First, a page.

Two northern Michigan representatives want to keep the picturesque shoreline of the Great Lakes free of spinning wind turbines.
New legislation introduced by Republicans Greg MacMaster and Ray Franz would stop any proposed research or production of offshore wind power in the Great Lakes that border Michigan.
It would also ban it for the future.
Critics say the bill lacks foresight.
"We think it is a mistake to limit research in this area," said James Clift, policy director of the Michigan Environmental Council. "We have a number of universities who have gotten grants to do research on offshore wind. It may be decades down the road, but to restrict our ability to even learn the possibilities there is extremely shortsighted."
MacMaster and Franz say they aren't against advancing wind powered energy in the state, they just believe that the Great Lakes cannot support offshore wind. They say the icy nature of the waters surrounding Michigan would destroy the turbines, possibly leaving taxpayers liable.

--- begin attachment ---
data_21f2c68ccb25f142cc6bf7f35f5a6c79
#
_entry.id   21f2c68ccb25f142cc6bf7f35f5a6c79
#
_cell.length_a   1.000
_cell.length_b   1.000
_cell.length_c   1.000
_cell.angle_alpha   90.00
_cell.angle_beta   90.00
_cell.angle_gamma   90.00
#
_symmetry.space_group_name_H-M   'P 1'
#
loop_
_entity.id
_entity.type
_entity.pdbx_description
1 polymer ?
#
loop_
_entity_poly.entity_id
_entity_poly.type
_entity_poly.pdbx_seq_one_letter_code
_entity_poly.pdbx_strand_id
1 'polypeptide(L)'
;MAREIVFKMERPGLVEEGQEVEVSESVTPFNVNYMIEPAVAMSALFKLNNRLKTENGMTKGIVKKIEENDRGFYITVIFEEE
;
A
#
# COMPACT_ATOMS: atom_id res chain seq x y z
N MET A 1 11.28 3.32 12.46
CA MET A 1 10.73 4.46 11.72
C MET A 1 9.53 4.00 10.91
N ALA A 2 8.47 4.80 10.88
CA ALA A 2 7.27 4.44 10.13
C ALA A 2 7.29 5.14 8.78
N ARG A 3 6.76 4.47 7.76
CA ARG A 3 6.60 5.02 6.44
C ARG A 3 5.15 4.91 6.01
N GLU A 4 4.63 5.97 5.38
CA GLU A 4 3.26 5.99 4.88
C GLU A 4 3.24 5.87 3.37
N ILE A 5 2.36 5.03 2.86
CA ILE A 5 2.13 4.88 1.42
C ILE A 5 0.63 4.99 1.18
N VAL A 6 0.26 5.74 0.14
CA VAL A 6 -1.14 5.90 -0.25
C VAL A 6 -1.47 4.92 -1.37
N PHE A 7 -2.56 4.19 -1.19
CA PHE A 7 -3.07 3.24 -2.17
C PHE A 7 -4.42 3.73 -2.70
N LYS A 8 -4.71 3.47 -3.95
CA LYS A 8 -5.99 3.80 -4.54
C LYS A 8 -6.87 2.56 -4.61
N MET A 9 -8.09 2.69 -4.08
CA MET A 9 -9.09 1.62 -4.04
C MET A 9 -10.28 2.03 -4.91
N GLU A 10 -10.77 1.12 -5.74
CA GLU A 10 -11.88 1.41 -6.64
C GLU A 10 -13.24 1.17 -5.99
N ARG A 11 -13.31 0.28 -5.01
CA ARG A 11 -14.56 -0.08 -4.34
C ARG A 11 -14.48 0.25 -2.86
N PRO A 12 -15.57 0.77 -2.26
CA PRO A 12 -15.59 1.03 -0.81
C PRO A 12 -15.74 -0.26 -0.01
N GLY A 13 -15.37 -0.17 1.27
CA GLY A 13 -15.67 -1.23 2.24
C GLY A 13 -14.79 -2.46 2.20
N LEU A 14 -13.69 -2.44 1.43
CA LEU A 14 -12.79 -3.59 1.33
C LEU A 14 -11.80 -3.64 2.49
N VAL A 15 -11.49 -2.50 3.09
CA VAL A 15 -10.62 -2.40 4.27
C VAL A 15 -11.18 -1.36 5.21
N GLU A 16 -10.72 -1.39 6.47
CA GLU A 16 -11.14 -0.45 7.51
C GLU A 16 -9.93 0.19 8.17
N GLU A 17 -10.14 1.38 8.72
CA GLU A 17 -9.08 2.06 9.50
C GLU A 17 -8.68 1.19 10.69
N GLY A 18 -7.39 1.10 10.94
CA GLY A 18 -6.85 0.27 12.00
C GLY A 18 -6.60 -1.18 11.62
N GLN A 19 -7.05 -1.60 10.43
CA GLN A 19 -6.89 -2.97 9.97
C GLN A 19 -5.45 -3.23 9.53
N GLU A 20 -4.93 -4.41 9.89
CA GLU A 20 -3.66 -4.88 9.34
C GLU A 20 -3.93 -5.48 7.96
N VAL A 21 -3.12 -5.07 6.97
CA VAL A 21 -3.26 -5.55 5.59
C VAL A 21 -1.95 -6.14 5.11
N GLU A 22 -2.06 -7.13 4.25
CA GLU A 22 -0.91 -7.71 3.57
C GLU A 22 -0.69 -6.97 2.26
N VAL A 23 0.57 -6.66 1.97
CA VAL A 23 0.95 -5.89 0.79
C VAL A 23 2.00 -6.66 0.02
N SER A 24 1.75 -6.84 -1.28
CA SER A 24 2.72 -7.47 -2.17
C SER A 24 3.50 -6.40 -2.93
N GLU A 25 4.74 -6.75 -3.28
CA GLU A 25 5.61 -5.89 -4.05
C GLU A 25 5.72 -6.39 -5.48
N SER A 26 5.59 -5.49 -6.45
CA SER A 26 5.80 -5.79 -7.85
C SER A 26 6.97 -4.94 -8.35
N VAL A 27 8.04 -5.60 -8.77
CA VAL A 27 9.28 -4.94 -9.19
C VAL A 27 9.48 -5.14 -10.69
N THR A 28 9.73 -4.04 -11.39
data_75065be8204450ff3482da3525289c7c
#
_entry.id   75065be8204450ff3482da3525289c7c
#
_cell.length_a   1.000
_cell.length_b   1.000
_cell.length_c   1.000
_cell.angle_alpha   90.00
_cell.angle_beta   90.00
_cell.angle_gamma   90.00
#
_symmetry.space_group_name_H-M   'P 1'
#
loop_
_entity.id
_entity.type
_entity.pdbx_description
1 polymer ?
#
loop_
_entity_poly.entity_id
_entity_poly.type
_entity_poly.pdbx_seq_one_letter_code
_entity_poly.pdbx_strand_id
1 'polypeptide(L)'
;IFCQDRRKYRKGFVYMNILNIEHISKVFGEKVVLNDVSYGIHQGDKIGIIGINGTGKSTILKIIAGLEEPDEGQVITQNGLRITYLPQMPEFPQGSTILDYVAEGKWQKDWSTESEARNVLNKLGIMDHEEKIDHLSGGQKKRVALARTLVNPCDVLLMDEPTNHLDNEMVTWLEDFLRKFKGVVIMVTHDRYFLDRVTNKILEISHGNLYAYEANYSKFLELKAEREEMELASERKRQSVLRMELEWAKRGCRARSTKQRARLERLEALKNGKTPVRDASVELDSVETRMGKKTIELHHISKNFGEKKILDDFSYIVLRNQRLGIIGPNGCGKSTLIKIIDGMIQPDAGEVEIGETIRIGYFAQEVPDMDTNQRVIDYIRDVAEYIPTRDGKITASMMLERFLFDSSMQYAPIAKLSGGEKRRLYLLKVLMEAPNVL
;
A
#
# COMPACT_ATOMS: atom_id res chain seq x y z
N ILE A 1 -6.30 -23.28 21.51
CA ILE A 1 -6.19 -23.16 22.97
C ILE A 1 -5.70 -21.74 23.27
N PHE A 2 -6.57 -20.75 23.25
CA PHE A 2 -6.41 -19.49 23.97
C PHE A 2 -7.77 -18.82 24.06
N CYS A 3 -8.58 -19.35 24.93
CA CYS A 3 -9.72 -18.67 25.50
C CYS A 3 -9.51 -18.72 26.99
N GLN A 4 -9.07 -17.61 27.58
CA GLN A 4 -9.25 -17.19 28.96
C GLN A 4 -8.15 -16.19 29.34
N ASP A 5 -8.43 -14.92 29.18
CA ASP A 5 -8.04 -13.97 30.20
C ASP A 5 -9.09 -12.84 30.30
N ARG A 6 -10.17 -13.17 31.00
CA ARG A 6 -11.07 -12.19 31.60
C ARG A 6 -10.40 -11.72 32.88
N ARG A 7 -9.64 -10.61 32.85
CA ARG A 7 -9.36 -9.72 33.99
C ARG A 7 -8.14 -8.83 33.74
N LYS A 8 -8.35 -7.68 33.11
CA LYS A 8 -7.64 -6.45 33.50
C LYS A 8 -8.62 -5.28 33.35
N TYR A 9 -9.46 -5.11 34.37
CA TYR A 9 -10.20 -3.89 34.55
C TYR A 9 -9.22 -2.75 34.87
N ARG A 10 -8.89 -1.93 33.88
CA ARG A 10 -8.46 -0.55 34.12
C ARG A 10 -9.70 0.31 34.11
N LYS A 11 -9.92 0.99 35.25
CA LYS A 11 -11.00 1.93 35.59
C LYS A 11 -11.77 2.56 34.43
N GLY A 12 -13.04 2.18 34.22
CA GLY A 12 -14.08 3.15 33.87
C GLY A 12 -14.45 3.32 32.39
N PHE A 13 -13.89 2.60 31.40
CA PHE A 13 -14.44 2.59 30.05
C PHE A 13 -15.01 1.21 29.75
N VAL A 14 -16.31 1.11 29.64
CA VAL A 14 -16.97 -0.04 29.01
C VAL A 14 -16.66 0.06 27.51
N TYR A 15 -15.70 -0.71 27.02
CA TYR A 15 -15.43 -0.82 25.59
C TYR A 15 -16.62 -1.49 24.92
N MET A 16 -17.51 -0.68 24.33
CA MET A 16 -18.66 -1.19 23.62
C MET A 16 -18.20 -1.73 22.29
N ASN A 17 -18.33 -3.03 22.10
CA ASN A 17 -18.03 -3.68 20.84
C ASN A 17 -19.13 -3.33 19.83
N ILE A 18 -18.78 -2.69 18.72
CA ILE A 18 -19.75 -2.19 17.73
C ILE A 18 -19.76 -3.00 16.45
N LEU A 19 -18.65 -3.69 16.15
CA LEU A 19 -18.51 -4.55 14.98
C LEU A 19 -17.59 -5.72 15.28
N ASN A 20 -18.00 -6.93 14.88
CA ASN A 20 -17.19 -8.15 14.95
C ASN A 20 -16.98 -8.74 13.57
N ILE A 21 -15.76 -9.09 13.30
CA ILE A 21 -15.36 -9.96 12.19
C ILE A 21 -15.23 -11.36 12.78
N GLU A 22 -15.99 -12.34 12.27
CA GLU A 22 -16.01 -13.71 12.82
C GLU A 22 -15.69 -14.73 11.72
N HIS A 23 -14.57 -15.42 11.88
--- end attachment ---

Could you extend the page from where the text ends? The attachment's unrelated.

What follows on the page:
But bringing future research to a stop under this bill would close the door to solving such a problem.
Currently there are not any offshore wind turbines in the Great Lakes, or anywhere in water surrounding the U.S. for that matter.
However, land-based wind turbines have been a success, according to the Michigan Environmental Council. They say wind power is the cheapest form of energy available in Michigan.
"With carbon-based fuels," Clift explained, "we're seeing the Great Lakes water level starting to drop based on some weather changes, and we've seen climate change. So to not look at the possibility of seeing how we can reduce and minimize the impact is shortsighted, even if solely looking at the Great Lakes."
The Great Lakes have potential for offshore wind due to the consistent winds. Construction on the nation's first offshore wind farm could begin later this year off the coast of Cape Cod in Massachusetts.
- Alana Holland, Michigan Radio Newsroom
*This post has been updated.